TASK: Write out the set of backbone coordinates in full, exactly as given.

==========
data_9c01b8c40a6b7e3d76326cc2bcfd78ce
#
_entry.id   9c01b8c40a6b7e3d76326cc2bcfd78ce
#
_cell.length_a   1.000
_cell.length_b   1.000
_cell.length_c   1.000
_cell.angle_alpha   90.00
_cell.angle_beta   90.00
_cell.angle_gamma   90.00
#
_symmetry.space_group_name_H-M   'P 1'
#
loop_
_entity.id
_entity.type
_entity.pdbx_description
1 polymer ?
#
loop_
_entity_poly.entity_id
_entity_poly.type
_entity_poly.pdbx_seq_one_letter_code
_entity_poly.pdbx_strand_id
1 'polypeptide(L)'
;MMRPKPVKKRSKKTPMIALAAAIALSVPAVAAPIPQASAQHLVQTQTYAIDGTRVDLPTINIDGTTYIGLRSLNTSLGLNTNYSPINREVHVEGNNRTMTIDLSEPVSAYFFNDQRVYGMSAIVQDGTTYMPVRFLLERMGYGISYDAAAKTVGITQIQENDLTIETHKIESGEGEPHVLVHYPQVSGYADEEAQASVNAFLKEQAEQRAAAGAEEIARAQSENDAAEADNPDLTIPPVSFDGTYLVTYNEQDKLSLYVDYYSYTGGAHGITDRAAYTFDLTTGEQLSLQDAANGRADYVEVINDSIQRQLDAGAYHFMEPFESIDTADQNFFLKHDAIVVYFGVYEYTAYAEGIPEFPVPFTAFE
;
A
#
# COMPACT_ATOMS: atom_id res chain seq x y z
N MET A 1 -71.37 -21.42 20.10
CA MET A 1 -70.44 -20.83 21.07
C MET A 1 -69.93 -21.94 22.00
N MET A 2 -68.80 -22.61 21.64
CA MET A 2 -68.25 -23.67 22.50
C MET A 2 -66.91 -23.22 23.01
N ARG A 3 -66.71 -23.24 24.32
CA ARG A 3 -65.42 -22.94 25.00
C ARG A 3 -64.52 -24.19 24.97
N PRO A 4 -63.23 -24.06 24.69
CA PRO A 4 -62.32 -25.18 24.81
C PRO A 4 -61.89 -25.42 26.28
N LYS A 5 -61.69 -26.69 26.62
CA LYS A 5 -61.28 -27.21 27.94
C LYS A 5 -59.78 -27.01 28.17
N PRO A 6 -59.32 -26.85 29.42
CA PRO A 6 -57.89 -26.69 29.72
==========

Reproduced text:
data_9c01b8c40a6b7e3d76326cc2bcfd78ce
#
_entry.id   9c01b8c40a6b7e3d76326cc2bcfd78ce
#
_cell.length_a   1.000
_cell.length_b   1.000
_cell.length_c   1.000
_cell.angle_alpha   90.00
_cell.angle_beta   90.00
_cell.angle_gamma   90.00
#
_symmetry.space_group_name_H-M   'P 1'
#
loop_
_entity.id
_entity.type
_entity.pdbx_description
1 polymer ?
#
loop_
_entity_poly.entity_id
_entity_poly.type
_entity_poly.pdbx_seq_one_letter_code
_entity_poly.pdbx_strand_id
1 'polypeptide(L)'
;MMRPKPVKKRSKKTPMIALAAAIALSVPAVAAPIPQASAQHLVQTQTYAIDGTRVDLPTINIDGTTYIGLRSLNTSLGLNTNYSPINREVHVEGNNRTMTIDLSEPVSAYFFNDQRVYGMSAIVQDGTTYMPVRFLLERMGYGISYDAAAKTVGITQIQENDLTIETHKIESGEGEPHVLVHYPQVSGYADEEAQASVNAFLKEQAEQRAAAGAEEIARAQSENDAAEADNPDLTIPPVSFDGTYLVTYNEQDKLSLYVDYYSYTGGAHGITDRAAYTFDLTTGEQLSLQDAANGRADYVEVINDSIQRQLDAGAYHFMEPFESIDTADQNFFLKHDAIVVYFGVYEYTAYAEGIPEFPVPFTAFE
;
A
#
# COMPACT_ATOMS: atom_id res chain seq x y z
N MET A 1 -71.37 -21.42 20.10
CA MET A 1 -70.44 -20.83 21.07
C MET A 1 -69.93 -21.94 22.00
N MET A 2 -68.80 -22.61 21.64
CA MET A 2 -68.25 -23.67 22.50
C MET A 2 -66.91 -23.22 23.01
N ARG A 3 -66.71 -23.24 24.32
CA ARG A 3 -65.42 -22.94 25.00
C ARG A 3 -64.52 -24.19 24.97
N PRO A 4 -63.23 -24.06 24.69
CA PRO A 4 -62.32 -25.18 24.81
C PRO A 4 -61.89 -25.42 26.28
N LYS A 5 -61.69 -26.69 26.62
CA LYS A 5 -61.28 -27.21 27.94
C LYS A 5 -59.78 -27.01 28.17
N PRO A 6 -59.32 -26.85 29.42
CA PRO A 6 -57.89 -26.69 29.72